Saturday, November 17, 2007

'into the woods'

A note to my fellow parents: Despite its fairy tale themes, "Into the Woods" might be a little intense for your young child.

For those not familiar with it, "Into the Woods" is a musical by Stephen Sondheim that strings together an assortment of Brothers Grimm fairy tales. Included are Red Riding Hood, Cinderella, Rapunzel, Jack and the Beanstalk and an original fairy tale by Sondheim, that serves as bridging material. We will call "The Baker and His Wife." The stories all blend into a coherent and entertainingly light-hearted first act that ends with everyone living happily ever after.

The second act shows what happens after "Happily Ever After." This is when the Princes Charming grow bored with the wives they pursued so hard in the first act and are now pining after Snow White and Sleeping Beauty. This is when the Baker and his Wife have their child and must now deal with the realities of having a baby. More importantly, this is when the giant's wife comes looking for the boy who repaid her hospitality with theft and murder.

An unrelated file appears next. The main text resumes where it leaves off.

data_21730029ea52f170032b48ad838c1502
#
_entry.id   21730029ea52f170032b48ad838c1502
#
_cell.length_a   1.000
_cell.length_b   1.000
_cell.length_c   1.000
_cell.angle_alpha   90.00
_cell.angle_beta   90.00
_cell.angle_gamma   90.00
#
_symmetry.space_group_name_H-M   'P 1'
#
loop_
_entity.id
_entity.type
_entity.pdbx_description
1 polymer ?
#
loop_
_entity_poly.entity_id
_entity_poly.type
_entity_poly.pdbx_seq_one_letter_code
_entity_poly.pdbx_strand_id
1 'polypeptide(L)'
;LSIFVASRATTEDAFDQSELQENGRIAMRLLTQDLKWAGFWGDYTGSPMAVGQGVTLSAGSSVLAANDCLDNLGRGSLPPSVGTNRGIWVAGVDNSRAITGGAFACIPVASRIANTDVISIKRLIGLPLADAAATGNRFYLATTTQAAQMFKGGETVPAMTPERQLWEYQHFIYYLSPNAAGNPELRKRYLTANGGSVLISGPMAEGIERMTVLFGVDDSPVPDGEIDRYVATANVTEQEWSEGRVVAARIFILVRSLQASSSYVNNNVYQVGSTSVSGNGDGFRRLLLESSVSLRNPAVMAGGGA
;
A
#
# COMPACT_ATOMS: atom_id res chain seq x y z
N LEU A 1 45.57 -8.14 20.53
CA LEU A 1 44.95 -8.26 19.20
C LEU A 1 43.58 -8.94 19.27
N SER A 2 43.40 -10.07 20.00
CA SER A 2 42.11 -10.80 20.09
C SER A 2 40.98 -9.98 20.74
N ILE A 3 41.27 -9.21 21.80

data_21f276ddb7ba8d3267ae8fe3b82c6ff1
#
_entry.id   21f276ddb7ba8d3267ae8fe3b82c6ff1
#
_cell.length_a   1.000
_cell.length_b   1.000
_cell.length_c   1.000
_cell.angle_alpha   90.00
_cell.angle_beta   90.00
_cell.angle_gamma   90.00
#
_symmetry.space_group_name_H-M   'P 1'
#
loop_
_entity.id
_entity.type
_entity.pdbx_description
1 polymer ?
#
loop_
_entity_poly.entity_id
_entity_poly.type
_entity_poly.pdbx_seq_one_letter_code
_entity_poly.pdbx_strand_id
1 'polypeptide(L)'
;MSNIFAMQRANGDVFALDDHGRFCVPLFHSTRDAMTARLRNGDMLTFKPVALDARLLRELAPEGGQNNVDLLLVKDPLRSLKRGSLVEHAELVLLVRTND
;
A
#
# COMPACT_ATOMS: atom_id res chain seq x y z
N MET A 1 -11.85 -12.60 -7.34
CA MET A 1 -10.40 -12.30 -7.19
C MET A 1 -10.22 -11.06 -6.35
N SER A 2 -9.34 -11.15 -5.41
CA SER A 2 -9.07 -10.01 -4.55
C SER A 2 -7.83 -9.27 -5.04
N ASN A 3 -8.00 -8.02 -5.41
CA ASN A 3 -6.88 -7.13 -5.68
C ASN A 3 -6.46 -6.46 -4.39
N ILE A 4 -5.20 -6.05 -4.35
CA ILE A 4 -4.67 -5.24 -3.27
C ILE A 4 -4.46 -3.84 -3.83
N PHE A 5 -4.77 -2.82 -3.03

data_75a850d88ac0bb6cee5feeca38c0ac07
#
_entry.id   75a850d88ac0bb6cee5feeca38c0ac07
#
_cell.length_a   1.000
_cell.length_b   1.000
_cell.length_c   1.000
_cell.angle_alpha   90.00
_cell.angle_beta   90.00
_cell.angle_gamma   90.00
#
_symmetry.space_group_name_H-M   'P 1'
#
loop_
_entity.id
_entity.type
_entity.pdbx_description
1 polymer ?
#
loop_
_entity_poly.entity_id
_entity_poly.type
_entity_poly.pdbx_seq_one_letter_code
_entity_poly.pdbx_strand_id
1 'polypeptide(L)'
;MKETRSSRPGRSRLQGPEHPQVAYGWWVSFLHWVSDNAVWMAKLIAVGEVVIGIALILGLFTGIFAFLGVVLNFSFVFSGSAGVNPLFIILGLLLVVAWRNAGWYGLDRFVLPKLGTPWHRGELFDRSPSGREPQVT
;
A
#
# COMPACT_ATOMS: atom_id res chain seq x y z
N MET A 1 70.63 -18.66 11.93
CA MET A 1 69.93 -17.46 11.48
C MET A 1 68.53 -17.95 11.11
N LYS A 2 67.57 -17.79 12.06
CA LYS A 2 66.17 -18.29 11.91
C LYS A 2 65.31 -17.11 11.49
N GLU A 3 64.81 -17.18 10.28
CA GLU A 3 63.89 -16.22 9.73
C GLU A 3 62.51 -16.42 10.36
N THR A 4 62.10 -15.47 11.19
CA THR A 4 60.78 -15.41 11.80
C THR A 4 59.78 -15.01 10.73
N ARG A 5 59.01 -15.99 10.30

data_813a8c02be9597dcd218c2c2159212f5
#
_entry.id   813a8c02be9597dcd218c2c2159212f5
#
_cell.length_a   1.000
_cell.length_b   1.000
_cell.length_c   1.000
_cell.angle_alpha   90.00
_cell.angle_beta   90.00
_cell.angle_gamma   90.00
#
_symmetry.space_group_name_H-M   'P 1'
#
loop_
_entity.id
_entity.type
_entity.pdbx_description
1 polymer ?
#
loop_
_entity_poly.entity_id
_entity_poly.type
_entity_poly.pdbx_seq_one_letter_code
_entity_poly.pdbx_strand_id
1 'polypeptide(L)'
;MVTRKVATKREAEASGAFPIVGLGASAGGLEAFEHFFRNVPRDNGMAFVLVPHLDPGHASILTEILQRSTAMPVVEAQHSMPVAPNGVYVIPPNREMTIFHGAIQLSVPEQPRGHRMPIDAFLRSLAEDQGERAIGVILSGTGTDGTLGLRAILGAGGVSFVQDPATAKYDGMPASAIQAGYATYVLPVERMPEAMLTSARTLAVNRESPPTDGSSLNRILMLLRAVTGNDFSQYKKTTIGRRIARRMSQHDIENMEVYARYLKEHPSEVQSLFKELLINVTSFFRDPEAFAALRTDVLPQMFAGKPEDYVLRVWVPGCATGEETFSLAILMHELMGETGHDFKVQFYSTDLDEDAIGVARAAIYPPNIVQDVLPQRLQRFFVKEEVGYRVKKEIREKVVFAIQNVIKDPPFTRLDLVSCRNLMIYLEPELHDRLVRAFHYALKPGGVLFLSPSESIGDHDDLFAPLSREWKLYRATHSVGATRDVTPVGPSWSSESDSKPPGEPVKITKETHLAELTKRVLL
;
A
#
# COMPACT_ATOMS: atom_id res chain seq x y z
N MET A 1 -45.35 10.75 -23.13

We've been listening to the revival soundtrack for the better part of a month, and the girls and I even have had a discusson about who deserves the blame for the giantess' rampage through the kingdom. (There's a whole song dedicated to this question.)

For her birthday, we got Evangeline a DVD of the original production of "Into the Woods" starring Bernadette Peters, and spent the evening tonight watching it.

The move night was great fun, the girls loved it, and now are curious to see other plays and musicals we have on video. Still, it got a little intense. Around the time the giantess had destroyed the baker's house, wrecked the castle, stepped on Rapunzel, crushed the baker's wife beneath a falling tree, and thrown the narrator to his death, and everyone was arguing over whose fault it was and whether they should hand Jack over to the giantess for justice, I glanced over at Rachel. She was looking a little undone. Her blue eyes were wide and she was trembling.

Luckily her mother was sitting right next to her. I told Rachel that her mother looked scared, and maybe she could calm her down and remind her that everything would work out all right in the end. She grabbed on and held her mother tight and told her all those things, and we watched the rest of the movie without further incident.

Maybe she's not ready for "Arsenic and Old Lace."

Copyright © 2007 by David Learn. Used with permission.

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